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Dan Aykroyd digs into the Ghostbusters’ ghost lore

Ray Stanz himself answers our burning questions

Graphic frame surround a photo of Dan Ackroyd from the from the movie, Ghostbusters Graphic: James Bareham/Polygon

Perhaps the most infamous scene in the original Ghostbusters isn’t even really a full scene. Of course, I’m talking about the moment when Ray Stantz, as played by series creator Dan Aykroyd, has his pants unzipped by a floating female apparition and is ... shall we say, “pleasured” by her. That experience is so intense that Ray’s eyes go crossed. It’s a moment that keeps coming up over and over again, because the latest movie, Ghostbusters: Afterlife, repurposes the franchise into a family-friendly coming-of-age story about teenagers taking on the ghostbusting mantle. The original Ghostbusters was very much not a family movie.

But beyond that very obvious point, that sex scene begs a rather difficult question: if ghosts can have sexual relations, they must have feelings, right? And if they have feelings, shouldn’t they have rights? The Ghostbusters go around trapping and incarcerating these spirits simply for existing. What happens to the ghosts in that containment unit is completely unknown. It could be Heaven or it could be Hell.

To answer those tricky questions, we go straight to the source. On this week’s Galaxy Brains, I’m joined by Dan Aykroyd himself to discuss the philosophical questions raised by ghost sex and entrapment.

As always, this conversation has been edited to sound less weird.

Dave: One thing I want to talk to you about is the philosophical implications of some of this stuff. Obviously, Ghostbusters is a romp. It’s a fun adventure story. It’s a comedy. But one of the things that always piqued my interest into adulthood is, you know, there are ghosts that can be intimate with the living. There’s a scene in the original Ghostbusters where your character Ray is intimate with a ghost.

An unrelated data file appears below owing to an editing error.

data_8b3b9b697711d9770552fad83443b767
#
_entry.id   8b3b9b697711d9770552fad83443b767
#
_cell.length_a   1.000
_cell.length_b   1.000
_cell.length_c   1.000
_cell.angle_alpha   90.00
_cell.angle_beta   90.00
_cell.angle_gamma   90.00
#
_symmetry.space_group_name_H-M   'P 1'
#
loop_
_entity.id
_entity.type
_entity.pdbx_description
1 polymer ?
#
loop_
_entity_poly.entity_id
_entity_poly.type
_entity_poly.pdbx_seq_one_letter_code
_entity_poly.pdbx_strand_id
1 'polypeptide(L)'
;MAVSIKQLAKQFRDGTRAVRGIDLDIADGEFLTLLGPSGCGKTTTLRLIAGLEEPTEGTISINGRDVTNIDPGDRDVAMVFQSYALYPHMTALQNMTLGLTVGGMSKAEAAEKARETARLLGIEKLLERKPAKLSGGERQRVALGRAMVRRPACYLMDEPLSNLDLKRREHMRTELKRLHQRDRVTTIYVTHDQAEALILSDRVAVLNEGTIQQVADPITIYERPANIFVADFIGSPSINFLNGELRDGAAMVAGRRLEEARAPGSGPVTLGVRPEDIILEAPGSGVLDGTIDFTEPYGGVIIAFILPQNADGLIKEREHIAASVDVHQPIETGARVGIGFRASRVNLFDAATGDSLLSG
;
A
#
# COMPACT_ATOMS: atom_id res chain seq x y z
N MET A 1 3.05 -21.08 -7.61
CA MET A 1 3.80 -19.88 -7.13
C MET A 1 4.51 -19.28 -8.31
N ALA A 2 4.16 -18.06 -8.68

Dan Aykroyd: Yes, I remember the woman who played that. Her name was Kym Herrin, and she was a Playboy Playmate. She played the ghost. Like, I wish they’d let that scene go a little longer.

Dave: As a child, I thought the same thing.

Dan Aykroyd: Sexual encounters with spirits are very, very common. And there are some people that I know that have a house that have a presence and they don’t try to purge it. They say, You know what, I’m going to stay with it and I’ll live with it.

Dave: Yeah. So the reason why I’m interested in this is not prurient or sexual, necessarily, but the idea that when you trap these ghosts in the containment unit in Ghostbusters, they live there, presumably forever because you can’t really dispose of them. They’re just trapped, right?

Dan Aykroyd: They’re trapped. But once they get in there, it’s an amalgamation of their energy. So think of it as a void. Once you get in there, they blend and they all become this ball of psychic energy. You could put a million spirits in there, and it’s not going to take up any more space. It’s not as if there’s any real concept of space in that space.

Dave: So they’re living inside of a vacuum and sort of a void. Does a ghost have consciousness if it can be intimate and feel love and, you know, engage in sexuality? Do they notice anything, at least in your conception of this universe? Are they aware of the void that they’re in?

Dan Aykroyd: You know, compassionately speaking, we would hope that the amalgam of their psychology all blends so that they can sit there and hum for years. I fear that there might be some vestiges of the residual consciousness left. So it is a prison, probably. I wanted it to be a compassionate one. But, you know, from my family’s research ... If you look at my dad’s book, History of Ghosts, which was just published in Poland, by the way, it’s a definitive piece on mediums and sciences and the world of paranormal research. They totally believe the spiritual, that the consciousness survives and that it does go on, as what you were when you came through this whole life. So I guess they do have consciousnesses like a fish. Once you take the hook out, they don’t really do too much.

Dave: Yeah, I’m just so fascinated by this. Not to say that like, oh, the whole premise is not compassionate. It’s just like, Oh yeah, what would that be like? What would it be like to live inside of that? I think maybe there’s something to be explored there in subsequent films because it’s a thing that I have no concept of.

Dan Aykroyd: Well, it would be a void. And I suppose I think it could be a great animated project.

Dave: Yeah. What is going on there?

Dan Aykroyd: Well, we have an animated idea in the works with Ivan Reitman at Ghost Corps. Maybe I don’t know where we’re going to go in terms of story with the first two movies or whether it’s going to take another turn and introduce a whole new world. We’re only in development on that right now. It’s exciting to think of Ghostbusters being animated because we’ve already had a very successful television show, The Real Ghostbusters.